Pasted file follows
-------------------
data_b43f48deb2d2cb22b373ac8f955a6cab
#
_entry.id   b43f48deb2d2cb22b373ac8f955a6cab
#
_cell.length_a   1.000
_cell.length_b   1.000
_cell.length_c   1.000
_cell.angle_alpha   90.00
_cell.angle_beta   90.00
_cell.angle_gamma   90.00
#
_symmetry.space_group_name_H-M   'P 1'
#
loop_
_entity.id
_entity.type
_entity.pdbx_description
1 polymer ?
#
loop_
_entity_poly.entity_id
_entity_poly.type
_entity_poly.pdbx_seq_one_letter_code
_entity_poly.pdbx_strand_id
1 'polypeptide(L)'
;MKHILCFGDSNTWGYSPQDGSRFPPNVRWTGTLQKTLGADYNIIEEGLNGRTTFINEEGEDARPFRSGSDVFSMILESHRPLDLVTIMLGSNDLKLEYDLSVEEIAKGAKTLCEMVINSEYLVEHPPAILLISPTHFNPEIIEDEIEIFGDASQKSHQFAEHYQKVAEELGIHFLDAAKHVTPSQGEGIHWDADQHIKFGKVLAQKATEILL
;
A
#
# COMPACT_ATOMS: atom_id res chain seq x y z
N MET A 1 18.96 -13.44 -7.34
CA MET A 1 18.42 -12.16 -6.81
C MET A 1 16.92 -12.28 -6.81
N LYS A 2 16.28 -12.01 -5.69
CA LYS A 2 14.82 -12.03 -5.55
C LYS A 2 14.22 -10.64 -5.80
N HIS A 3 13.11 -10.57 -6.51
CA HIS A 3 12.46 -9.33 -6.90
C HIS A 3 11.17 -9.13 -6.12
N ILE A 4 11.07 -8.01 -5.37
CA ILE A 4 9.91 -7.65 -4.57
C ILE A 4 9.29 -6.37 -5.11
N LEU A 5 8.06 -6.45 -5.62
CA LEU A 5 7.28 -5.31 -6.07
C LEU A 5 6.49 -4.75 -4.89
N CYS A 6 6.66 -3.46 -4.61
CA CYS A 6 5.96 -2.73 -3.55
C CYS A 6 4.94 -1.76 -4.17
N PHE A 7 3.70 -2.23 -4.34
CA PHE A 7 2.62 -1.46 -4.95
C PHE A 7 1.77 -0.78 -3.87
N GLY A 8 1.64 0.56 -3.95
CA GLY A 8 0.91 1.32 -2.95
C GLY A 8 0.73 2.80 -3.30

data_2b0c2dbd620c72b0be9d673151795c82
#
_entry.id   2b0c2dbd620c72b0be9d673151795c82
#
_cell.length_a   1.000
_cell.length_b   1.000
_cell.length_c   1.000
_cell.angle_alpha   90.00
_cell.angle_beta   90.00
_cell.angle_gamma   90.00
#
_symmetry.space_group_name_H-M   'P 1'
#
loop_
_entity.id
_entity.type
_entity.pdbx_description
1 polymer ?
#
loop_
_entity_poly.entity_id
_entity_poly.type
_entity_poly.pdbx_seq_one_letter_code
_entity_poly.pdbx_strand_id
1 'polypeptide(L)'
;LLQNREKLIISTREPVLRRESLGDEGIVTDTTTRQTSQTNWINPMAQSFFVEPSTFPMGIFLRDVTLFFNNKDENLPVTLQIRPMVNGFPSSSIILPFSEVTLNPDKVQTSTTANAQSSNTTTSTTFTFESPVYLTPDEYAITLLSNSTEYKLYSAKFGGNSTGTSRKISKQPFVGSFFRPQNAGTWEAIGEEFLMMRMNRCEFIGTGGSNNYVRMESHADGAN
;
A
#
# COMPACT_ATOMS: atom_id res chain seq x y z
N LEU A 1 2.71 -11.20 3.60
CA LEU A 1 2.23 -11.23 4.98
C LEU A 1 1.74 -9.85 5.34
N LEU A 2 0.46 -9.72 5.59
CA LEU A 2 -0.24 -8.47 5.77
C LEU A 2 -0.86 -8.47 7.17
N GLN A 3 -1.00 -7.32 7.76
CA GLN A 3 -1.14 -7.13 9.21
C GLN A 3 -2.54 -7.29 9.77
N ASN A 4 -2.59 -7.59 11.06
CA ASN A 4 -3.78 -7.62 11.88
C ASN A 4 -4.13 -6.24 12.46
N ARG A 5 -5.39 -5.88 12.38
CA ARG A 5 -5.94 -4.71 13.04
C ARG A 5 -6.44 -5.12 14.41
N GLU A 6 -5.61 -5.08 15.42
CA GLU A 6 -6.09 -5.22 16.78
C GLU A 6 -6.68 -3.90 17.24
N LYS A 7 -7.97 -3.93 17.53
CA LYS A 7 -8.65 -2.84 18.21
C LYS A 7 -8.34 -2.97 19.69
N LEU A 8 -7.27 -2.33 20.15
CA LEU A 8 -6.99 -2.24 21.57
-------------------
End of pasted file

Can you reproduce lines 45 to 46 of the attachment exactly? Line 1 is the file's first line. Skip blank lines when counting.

C LEU A 5 6.49 -4.75 -4.89
N CYS A 6 6.66 -3.46 -4.61